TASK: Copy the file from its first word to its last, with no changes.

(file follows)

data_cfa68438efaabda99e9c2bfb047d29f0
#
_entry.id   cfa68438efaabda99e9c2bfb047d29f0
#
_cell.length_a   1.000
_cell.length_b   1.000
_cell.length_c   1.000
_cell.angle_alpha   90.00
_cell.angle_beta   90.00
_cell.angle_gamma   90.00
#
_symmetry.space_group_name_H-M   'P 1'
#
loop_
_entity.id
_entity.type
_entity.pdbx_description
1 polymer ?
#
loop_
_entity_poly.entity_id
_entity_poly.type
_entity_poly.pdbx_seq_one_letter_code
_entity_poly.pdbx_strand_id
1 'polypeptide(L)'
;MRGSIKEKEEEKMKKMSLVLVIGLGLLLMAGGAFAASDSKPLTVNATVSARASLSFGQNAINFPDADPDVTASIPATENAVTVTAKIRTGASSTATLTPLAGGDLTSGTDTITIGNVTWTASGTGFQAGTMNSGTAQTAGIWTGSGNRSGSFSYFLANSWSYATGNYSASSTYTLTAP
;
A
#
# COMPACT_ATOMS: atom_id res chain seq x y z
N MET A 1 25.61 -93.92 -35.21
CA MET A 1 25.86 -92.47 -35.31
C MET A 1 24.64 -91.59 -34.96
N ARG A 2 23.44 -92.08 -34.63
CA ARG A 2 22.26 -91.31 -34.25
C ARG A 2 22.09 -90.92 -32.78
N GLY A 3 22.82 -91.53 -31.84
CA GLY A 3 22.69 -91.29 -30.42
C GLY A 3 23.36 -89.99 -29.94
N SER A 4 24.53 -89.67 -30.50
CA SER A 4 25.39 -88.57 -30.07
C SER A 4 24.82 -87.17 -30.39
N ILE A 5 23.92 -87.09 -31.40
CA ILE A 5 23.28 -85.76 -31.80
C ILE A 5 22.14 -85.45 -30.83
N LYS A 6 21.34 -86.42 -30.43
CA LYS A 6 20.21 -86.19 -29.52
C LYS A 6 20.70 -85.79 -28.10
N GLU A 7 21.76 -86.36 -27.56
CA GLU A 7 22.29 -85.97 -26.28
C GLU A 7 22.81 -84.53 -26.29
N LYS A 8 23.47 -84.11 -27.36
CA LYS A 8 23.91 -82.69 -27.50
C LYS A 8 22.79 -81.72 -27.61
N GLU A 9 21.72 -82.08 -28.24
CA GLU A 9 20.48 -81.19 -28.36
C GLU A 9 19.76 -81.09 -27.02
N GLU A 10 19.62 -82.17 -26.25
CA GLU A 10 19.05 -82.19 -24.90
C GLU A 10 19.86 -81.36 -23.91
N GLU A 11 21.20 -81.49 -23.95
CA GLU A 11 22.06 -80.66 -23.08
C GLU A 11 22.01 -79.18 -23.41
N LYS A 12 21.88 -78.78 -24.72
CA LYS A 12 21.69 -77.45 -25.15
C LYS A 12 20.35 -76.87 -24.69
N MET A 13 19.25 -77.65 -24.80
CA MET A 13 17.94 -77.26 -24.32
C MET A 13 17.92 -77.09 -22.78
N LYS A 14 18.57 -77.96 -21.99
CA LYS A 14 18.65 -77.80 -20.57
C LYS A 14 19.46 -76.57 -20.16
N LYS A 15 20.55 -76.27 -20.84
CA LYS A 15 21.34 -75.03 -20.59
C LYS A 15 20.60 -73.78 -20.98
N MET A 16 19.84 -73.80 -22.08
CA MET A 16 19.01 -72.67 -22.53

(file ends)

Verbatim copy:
data_cfa68438efaabda99e9c2bfb047d29f0
#
_entry.id   cfa68438efaabda99e9c2bfb047d29f0
#
_cell.length_a   1.000
_cell.length_b   1.000
_cell.length_c   1.000
_cell.angle_alpha   90.00
_cell.angle_beta   90.00
_cell.angle_gamma   90.00
#
_symmetry.space_group_name_H-M   'P 1'
#
loop_
_entity.id
_entity.type
_entity.pdbx_description
1 polymer ?
#
loop_
_entity_poly.entity_id
_entity_poly.type
_entity_poly.pdbx_seq_one_letter_code
_entity_poly.pdbx_strand_id
1 'polypeptide(L)'
;MRGSIKEKEEEKMKKMSLVLVIGLGLLLMAGGAFAASDSKPLTVNATVSARASLSFGQNAINFPDADPDVTASIPATENAVTVTAKIRTGASSTATLTPLAGGDLTSGTDTITIGNVTWTASGTGFQAGTMNSGTAQTAGIWTGSGNRSGSFSYFLANSWSYATGNYSASSTYTLTAP
;
A
#
# COMPACT_ATOMS: atom_id res chain seq x y z
N MET A 1 25.61 -93.92 -35.21
CA MET A 1 25.86 -92.47 -35.31
C MET A 1 24.64 -91.59 -34.96
N ARG A 2 23.44 -92.08 -34.63
CA ARG A 2 22.26 -91.31 -34.25
C ARG A 2 22.09 -90.92 -32.78
N GLY A 3 22.82 -91.53 -31.84
CA GLY A 3 22.69 -91.29 -30.42
C GLY A 3 23.36 -89.99 -29.94
N SER A 4 24.53 -89.67 -30.50
CA SER A 4 25.39 -88.57 -30.07
C SER A 4 24.82 -87.17 -30.39
N ILE A 5 23.92 -87.09 -31.40
CA ILE A 5 23.28 -85.76 -31.80
C ILE A 5 22.14 -85.45 -30.83
N LYS A 6 21.34 -86.42 -30.43
CA LYS A 6 20.21 -86.19 -29.52
C LYS A 6 20.70 -85.79 -28.10
N GLU A 7 21.76 -86.36 -27.56
CA GLU A 7 22.29 -85.97 -26.28
C GLU A 7 22.81 -84.53 -26.29
N LYS A 8 23.47 -84.11 -27.36
CA LYS A 8 23.91 -82.69 -27.50
C LYS A 8 22.79 -81.72 -27.61
N GLU A 9 21.72 -82.08 -28.24
CA GLU A 9 20.48 -81.19 -28.36
C GLU A 9 19.76 -81.09 -27.02
N GLU A 10 19.62 -82.17 -26.25
CA GLU A 10 19.05 -82.19 -24.90
C GLU A 10 19.86 -81.36 -23.91
N GLU A 11 21.20 -81.49 -23.95
CA GLU A 11 22.06 -80.66 -23.08
C GLU A 11 22.01 -79.18 -23.41
N LYS A 12 21.88 -78.78 -24.72
CA LYS A 12 21.69 -77.45 -25.15
C LYS A 12 20.35 -76.87 -24.69
N MET A 13 19.25 -77.65 -24.80
CA MET A 13 17.94 -77.26 -24.32
C MET A 13 17.92 -77.09 -22.78
N LYS A 14 18.57 -77.96 -21.99
CA LYS A 14 18.65 -77.80 -20.57
C LYS A 14 19.46 -76.57 -20.16
N LYS A 15 20.55 -76.27 -20.84
CA LYS A 15 21.34 -75.03 -20.59
C LYS A 15 20.60 -73.78 -20.98
N MET A 16 19.84 -73.80 -22.08
CA MET A 16 19.01 -72.67 -22.53